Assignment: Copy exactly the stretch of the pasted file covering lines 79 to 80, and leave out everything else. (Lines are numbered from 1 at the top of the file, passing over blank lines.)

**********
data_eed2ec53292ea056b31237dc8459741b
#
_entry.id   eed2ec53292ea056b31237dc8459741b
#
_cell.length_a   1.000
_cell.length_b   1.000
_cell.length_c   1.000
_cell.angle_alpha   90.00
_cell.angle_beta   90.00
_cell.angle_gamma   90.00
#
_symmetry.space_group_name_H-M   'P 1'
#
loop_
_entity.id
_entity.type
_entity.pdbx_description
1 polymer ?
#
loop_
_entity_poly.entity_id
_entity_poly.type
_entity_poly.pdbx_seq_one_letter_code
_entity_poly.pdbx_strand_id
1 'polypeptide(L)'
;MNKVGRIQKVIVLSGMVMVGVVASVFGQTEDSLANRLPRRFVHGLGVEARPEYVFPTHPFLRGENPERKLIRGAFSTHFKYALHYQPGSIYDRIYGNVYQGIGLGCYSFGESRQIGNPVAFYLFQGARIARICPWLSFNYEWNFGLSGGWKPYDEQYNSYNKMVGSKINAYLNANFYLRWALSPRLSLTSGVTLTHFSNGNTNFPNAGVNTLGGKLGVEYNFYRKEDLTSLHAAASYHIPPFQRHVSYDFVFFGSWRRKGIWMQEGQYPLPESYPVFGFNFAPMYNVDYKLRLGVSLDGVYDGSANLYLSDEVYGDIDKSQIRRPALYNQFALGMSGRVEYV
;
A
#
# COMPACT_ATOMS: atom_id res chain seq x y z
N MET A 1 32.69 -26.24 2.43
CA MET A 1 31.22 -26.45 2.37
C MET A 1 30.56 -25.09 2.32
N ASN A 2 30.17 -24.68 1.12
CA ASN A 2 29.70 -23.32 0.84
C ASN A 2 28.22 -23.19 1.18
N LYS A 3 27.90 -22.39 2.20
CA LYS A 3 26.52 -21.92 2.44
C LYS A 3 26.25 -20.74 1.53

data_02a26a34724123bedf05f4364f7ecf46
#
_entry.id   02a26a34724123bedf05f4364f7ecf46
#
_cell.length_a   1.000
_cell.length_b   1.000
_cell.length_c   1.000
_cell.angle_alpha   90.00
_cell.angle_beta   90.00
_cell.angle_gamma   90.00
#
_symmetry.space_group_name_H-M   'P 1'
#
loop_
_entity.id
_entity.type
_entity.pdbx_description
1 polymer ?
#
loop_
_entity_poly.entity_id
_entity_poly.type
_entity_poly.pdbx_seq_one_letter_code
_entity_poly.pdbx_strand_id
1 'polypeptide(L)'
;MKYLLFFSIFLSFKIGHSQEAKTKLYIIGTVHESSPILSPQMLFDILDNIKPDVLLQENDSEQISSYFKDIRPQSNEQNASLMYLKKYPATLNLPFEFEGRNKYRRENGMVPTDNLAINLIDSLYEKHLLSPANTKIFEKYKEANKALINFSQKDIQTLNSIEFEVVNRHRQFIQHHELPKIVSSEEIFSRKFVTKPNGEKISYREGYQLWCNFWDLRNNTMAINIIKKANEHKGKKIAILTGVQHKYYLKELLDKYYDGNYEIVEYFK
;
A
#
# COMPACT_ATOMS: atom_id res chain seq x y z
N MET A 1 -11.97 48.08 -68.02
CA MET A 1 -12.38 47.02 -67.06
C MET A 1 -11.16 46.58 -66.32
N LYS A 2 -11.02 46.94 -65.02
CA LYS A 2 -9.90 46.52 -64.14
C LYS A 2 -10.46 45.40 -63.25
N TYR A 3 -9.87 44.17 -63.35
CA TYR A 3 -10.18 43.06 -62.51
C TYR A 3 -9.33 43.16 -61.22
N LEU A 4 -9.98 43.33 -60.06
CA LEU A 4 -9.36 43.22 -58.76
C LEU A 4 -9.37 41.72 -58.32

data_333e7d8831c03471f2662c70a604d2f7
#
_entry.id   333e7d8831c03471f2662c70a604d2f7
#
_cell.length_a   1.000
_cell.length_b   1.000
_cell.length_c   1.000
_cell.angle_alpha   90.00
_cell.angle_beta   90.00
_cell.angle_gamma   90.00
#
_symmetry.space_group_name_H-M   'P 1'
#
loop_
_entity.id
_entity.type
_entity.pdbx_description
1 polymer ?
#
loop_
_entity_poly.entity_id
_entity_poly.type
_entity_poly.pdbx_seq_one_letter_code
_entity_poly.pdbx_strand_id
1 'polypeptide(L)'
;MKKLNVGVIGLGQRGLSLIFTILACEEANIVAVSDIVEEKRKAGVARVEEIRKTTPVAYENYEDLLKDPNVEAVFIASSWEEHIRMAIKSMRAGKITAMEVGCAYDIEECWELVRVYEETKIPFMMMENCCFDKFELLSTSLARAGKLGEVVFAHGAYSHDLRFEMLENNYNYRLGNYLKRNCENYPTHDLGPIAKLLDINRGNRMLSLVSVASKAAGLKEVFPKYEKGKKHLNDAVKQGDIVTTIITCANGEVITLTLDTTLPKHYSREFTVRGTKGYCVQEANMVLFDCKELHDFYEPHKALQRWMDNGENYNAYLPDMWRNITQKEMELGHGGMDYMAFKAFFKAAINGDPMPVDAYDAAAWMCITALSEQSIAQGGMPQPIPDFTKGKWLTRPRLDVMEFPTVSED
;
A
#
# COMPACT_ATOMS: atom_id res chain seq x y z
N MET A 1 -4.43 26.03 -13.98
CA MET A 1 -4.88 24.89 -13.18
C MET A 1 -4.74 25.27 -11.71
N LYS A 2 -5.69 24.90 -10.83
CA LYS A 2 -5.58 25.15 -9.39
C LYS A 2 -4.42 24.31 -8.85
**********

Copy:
N LEU A 4 -9.98 43.33 -60.06
CA LEU A 4 -9.36 43.22 -58.76